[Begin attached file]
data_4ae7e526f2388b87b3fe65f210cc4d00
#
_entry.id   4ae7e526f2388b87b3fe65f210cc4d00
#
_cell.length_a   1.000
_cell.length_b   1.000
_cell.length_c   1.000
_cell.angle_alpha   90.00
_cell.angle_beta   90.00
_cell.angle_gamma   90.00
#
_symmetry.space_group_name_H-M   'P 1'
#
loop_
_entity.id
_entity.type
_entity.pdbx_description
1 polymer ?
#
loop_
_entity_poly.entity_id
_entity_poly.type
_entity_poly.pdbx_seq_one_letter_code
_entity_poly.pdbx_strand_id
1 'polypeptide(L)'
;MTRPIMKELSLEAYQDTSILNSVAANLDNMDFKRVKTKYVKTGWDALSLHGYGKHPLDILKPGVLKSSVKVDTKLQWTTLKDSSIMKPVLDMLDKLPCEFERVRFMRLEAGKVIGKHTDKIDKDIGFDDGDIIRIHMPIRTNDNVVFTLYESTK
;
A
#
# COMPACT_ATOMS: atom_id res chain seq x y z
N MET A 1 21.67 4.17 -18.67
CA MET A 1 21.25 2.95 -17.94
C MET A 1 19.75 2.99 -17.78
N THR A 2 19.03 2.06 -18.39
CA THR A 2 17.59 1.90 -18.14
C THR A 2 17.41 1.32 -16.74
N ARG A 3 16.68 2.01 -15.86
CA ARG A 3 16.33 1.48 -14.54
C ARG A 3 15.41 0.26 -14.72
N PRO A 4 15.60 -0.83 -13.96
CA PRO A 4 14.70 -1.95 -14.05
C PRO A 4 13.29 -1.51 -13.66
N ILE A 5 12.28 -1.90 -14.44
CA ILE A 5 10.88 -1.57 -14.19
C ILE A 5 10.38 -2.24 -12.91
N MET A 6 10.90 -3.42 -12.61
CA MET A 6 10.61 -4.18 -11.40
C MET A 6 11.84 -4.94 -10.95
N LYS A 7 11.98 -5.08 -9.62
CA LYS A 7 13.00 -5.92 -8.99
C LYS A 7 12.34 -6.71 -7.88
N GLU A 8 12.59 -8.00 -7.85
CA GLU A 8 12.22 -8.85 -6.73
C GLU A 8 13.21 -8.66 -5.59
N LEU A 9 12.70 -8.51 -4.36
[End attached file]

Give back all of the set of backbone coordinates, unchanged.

data_4ae7e526f2388b87b3fe65f210cc4d00
#
_entry.id   4ae7e526f2388b87b3fe65f210cc4d00
#
_cell.length_a   1.000
_cell.length_b   1.000
_cell.length_c   1.000
_cell.angle_alpha   90.00
_cell.angle_beta   90.00
_cell.angle_gamma   90.00
#
_symmetry.space_group_name_H-M   'P 1'
#
loop_
_entity.id
_entity.type
_entity.pdbx_description
1 polymer ?
#
loop_
_entity_poly.entity_id
_entity_poly.type
_entity_poly.pdbx_seq_one_letter_code
_entity_poly.pdbx_strand_id
1 'polypeptide(L)'
;MTRPIMKELSLEAYQDTSILNSVAANLDNMDFKRVKTKYVKTGWDALSLHGYGKHPLDILKPGVLKSSVKVDTKLQWTTLKDSSIMKPVLDMLDKLPCEFERVRFMRLEAGKVIGKHTDKIDKDIGFDDGDIIRIHMPIRTNDNVVFTLYESTK
;
A
#
# COMPACT_ATOMS: atom_id res chain seq x y z
N MET A 1 21.67 4.17 -18.67
CA MET A 1 21.25 2.95 -17.94
C MET A 1 19.75 2.99 -17.78
N THR A 2 19.03 2.06 -18.39
CA THR A 2 17.59 1.90 -18.14
C THR A 2 17.41 1.32 -16.74
N ARG A 3 16.68 2.01 -15.86
CA ARG A 3 16.33 1.48 -14.54
C ARG A 3 15.41 0.26 -14.72
N PRO A 4 15.60 -0.83 -13.96
CA PRO A 4 14.70 -1.95 -14.05
C PRO A 4 13.29 -1.51 -13.66
N ILE A 5 12.28 -1.90 -14.44
CA ILE A 5 10.88 -1.57 -14.19
C ILE A 5 10.38 -2.24 -12.91
N MET A 6 10.90 -3.42 -12.61
CA MET A 6 10.61 -4.18 -11.40
C MET A 6 11.84 -4.94 -10.95
N LYS A 7 11.98 -5.08 -9.62
CA LYS A 7 13.00 -5.92 -8.99
C LYS A 7 12.34 -6.71 -7.88
N GLU A 8 12.59 -8.00 -7.85
CA GLU A 8 12.22 -8.85 -6.73
C GLU A 8 13.21 -8.66 -5.59
N LEU A 9 12.70 -8.51 -4.36